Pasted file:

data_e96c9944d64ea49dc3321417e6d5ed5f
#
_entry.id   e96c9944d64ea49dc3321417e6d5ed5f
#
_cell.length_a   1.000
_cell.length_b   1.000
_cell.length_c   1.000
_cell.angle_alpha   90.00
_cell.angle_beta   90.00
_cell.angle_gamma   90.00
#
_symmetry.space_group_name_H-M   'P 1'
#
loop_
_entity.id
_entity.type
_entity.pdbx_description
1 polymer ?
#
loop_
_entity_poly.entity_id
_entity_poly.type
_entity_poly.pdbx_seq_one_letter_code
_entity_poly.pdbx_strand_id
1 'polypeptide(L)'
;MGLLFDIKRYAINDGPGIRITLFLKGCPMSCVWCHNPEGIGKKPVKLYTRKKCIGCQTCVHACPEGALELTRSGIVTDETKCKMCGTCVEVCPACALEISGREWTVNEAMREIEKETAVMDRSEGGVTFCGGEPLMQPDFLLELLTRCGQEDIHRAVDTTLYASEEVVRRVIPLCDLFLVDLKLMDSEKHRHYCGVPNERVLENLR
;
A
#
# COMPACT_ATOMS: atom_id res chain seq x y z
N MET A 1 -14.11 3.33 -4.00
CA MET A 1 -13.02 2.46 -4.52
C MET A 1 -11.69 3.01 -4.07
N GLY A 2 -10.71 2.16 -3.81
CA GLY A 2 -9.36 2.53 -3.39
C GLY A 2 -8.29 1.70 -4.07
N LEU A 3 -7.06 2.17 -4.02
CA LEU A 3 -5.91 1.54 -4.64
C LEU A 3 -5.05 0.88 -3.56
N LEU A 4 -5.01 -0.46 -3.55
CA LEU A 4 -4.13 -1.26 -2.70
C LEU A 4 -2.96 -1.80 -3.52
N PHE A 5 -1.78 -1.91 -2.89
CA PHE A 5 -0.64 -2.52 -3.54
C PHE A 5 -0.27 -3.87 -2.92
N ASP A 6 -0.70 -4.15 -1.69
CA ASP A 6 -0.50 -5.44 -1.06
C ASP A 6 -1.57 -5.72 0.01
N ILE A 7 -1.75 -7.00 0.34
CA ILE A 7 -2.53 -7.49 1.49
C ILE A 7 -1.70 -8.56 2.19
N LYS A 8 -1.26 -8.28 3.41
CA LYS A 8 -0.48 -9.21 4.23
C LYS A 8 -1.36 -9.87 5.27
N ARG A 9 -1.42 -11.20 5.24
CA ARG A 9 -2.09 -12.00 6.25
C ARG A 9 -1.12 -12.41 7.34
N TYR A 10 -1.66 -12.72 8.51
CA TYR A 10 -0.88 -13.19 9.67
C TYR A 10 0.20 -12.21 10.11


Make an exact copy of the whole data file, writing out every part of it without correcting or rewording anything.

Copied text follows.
data_e96c9944d64ea49dc3321417e6d5ed5f
#
_entry.id   e96c9944d64ea49dc3321417e6d5ed5f
#
_cell.length_a   1.000
_cell.length_b   1.000
_cell.length_c   1.000
_cell.angle_alpha   90.00
_cell.angle_beta   90.00
_cell.angle_gamma   90.00
#
_symmetry.space_group_name_H-M   'P 1'
#
loop_
_entity.id
_entity.type
_entity.pdbx_description
1 polymer ?
#
loop_
_entity_poly.entity_id
_entity_poly.type
_entity_poly.pdbx_seq_one_letter_code
_entity_poly.pdbx_strand_id
1 'polypeptide(L)'
;MGLLFDIKRYAINDGPGIRITLFLKGCPMSCVWCHNPEGIGKKPVKLYTRKKCIGCQTCVHACPEGALELTRSGIVTDETKCKMCGTCVEVCPACALEISGREWTVNEAMREIEKETAVMDRSEGGVTFCGGEPLMQPDFLLELLTRCGQEDIHRAVDTTLYASEEVVRRVIPLCDLFLVDLKLMDSEKHRHYCGVPNERVLENLR
;
A
#
# COMPACT_ATOMS: atom_id res chain seq x y z
N MET A 1 -14.11 3.33 -4.00
CA MET A 1 -13.02 2.46 -4.52
C MET A 1 -11.69 3.01 -4.07
N GLY A 2 -10.71 2.16 -3.81
CA GLY A 2 -9.36 2.53 -3.39
C GLY A 2 -8.29 1.70 -4.07
N LEU A 3 -7.06 2.17 -4.02
CA LEU A 3 -5.91 1.54 -4.64
C LEU A 3 -5.05 0.88 -3.56
N LEU A 4 -5.01 -0.46 -3.55
CA LEU A 4 -4.13 -1.26 -2.70
C LEU A 4 -2.96 -1.80 -3.52
N PHE A 5 -1.78 -1.91 -2.89
CA PHE A 5 -0.64 -2.52 -3.54
C PHE A 5 -0.27 -3.87 -2.92
N ASP A 6 -0.70 -4.15 -1.69
CA ASP A 6 -0.50 -5.44 -1.06
C ASP A 6 -1.57 -5.72 0.01
N ILE A 7 -1.75 -7.00 0.34
CA ILE A 7 -2.53 -7.49 1.49
C ILE A 7 -1.70 -8.56 2.19
N LYS A 8 -1.26 -8.28 3.41
CA LYS A 8 -0.48 -9.21 4.23
C LYS A 8 -1.36 -9.87 5.27
N ARG A 9 -1.42 -11.20 5.24
CA ARG A 9 -2.09 -12.00 6.25
C ARG A 9 -1.12 -12.41 7.34
N TYR A 10 -1.66 -12.72 8.51
CA TYR A 10 -0.88 -13.19 9.67
C TYR A 10 0.20 -12.21 10.11